“It’s misleading to assume that digital activity will inevitably result in a deeply problematic increase in CO2 emissions. The analysis from the Schneider Electric Sustainability Institute puts to rest many of the worst-case scenario claims predicting IT-related electricity use will double every five years. That said, as an industry, we must remain vigilant in finding new sources of sustainability gains while ensuring resiliency as digital keeps life moving forward”, he added.
As well as the release of the report, Schneider Electric also announced several updates to its EcoStruxure IT data center infrastructure management software, Galaxy VL 3-phase uninterruptable power supply (UPS), introducing an industry-leading single-phase UPS, the APC™ Smart-UPS™ Ultra. All introductions are designed to advance the industry forward in meeting sustainability goals while increasing the resiliency of IT and data centre infrastructure, the company said.
Managing hybrid data center and edge IT environments
Also showcased in Schneider Electric’s report are the increasing demands on digital consumption. According to the company, these create a more complex hybrid environment inclusive of enterprise, cloud, and edge data centres. Addressing the unique management challenges of a hybrid IT environment, Schneider Electric has announced updates to its EcoStruxure IT software to increase efficiency and resiliency, including:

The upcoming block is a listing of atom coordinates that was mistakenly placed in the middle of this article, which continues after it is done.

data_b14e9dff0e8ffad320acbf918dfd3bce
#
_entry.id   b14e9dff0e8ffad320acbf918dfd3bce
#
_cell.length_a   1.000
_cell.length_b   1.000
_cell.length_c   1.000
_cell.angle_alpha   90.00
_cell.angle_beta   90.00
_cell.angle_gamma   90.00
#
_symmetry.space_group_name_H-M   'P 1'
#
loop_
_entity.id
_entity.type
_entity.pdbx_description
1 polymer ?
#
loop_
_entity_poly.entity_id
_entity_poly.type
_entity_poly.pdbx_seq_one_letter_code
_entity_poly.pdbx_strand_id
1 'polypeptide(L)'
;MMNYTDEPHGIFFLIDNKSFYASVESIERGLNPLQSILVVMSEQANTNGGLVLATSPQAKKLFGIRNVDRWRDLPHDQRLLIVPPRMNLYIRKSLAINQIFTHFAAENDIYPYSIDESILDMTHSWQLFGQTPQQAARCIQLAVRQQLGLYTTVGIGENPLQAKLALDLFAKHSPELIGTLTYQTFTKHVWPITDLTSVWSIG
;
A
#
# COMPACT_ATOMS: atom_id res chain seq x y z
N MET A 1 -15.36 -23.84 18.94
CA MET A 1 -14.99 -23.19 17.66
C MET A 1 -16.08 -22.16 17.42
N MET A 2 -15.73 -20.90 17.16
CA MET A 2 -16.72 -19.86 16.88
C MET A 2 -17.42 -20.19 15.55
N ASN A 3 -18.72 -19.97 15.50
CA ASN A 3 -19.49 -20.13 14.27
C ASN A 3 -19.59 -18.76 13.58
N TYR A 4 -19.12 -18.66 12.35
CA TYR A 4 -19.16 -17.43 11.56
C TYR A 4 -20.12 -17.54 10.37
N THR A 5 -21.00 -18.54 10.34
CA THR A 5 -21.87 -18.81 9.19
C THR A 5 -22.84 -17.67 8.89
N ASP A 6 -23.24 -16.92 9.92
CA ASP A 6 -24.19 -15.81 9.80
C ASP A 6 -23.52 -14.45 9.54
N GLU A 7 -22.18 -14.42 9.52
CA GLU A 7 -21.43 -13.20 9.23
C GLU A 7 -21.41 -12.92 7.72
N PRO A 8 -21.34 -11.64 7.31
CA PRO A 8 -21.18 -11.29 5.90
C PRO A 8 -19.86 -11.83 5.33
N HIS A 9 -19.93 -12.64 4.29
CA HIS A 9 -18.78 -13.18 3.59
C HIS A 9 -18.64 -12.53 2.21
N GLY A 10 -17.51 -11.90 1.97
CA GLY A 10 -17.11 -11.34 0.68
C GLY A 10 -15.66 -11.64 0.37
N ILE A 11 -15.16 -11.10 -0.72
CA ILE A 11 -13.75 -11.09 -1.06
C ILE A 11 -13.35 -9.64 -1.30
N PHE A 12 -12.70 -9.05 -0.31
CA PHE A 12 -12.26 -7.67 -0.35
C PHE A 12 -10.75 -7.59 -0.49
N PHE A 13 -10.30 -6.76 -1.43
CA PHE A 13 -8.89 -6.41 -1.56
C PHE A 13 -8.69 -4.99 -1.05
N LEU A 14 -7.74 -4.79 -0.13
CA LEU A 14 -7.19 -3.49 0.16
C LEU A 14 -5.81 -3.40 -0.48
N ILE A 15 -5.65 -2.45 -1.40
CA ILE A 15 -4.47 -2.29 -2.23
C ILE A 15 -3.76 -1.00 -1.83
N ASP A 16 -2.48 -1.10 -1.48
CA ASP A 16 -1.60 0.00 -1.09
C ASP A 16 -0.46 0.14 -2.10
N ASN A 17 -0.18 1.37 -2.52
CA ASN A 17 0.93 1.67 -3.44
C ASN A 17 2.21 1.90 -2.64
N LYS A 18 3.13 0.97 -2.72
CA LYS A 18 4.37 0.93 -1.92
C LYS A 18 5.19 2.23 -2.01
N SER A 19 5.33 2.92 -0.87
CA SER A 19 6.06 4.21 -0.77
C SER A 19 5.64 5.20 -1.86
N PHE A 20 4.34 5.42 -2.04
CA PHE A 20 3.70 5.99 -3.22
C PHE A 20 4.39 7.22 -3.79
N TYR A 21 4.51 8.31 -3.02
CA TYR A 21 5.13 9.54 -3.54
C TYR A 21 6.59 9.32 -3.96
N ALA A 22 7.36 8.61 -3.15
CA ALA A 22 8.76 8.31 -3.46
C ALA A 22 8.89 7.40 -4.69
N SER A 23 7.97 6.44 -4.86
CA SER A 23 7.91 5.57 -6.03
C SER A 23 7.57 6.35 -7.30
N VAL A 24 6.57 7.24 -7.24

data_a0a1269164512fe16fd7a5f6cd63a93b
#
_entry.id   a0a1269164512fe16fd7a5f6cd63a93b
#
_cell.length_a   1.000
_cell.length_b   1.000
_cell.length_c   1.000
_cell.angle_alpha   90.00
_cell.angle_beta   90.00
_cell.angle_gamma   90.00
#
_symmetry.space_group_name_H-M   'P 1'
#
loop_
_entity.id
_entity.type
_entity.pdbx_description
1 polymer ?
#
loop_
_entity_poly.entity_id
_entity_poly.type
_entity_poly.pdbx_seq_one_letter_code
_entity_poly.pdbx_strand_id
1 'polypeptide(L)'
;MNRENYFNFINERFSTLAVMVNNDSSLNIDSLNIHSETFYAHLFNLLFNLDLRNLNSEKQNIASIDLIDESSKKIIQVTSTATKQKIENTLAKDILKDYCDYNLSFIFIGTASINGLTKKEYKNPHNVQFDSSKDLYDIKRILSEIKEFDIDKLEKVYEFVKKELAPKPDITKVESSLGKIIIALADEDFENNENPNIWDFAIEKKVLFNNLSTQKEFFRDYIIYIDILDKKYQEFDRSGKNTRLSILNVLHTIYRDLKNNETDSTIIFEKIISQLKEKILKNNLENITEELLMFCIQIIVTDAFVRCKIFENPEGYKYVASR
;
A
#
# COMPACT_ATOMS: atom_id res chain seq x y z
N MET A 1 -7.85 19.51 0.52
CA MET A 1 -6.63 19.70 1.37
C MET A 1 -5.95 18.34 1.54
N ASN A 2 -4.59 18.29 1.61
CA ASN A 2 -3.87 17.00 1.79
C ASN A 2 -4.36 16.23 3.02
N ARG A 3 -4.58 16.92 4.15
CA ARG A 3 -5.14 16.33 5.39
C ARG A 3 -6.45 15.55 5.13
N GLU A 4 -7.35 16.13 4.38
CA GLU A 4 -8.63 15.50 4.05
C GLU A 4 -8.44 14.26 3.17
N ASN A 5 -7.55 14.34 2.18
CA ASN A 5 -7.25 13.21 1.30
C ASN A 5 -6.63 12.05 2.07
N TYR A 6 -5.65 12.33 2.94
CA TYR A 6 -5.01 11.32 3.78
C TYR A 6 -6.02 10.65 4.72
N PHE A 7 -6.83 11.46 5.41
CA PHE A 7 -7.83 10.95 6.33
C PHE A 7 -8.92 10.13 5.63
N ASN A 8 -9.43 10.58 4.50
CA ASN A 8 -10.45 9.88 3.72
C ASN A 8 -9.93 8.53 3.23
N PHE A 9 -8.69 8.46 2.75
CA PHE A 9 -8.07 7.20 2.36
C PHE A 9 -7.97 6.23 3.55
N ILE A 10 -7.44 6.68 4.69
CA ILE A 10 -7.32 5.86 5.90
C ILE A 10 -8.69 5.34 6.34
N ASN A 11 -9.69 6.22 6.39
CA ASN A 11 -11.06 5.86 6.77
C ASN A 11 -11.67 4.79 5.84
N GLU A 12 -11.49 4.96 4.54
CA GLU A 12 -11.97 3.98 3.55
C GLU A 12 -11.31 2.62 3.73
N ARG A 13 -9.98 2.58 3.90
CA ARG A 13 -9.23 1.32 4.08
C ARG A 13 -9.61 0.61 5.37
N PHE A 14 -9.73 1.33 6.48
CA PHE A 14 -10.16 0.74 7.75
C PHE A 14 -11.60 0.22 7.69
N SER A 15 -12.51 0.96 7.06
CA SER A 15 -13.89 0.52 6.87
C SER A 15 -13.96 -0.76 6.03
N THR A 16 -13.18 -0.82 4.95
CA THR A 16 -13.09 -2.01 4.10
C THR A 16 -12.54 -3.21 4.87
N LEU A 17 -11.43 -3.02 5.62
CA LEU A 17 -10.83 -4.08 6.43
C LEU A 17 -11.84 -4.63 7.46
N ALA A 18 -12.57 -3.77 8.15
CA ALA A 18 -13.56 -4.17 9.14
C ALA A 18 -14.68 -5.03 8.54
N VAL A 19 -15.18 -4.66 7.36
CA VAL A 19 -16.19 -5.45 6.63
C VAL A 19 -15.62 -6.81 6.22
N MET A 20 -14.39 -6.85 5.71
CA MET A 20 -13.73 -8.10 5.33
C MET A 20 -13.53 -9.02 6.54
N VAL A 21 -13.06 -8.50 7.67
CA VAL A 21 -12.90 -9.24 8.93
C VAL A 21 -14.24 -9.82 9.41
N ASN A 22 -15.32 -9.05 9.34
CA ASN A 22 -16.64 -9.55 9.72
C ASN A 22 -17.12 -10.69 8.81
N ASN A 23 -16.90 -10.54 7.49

- Increased remote management capabilities: New granular remote device configuration features enable users to change configurations on one or more devices – including the new Galaxy VL and APC Smart-UPS Ultra single-phase UPS units – from one centralised platform with EcoStruxure IT Expert. This update, combined with previously released software insights on device security health, enables the user to identify faulty devices or configurations and address them in a matter of clicks, keeping their hybrid IT environment secure.
- Improved environmental monitoring: Environmental monitoring systems ensure users have eyes and ears on data centre and IT deployments from anywhere, anytime. With this update, users can push mass configurations remotely for NetBotz cameras 750 and 755 quickly and efficiently increasing security across the critical infrastructure.
- Enhanced remote capacity modeling and planning: With EcoStruxure IT Advisor’s new capabilities, users can remotely compare an unlimited number of racks and easily identify available capacity, view what assets are deployed and their dependencies.
Sharma concluded: “Schneider Electric has been focused on sustainability for the past 15 years and was recently named the most sustainable corporation in the world. We have embraced the mindset that future innovation will deliver better efficiency across the broader connectivity landscape. By making smart intentional choices, our industry can help mitigate how much electricity and emissions result from the rising appetite for digital technologies”.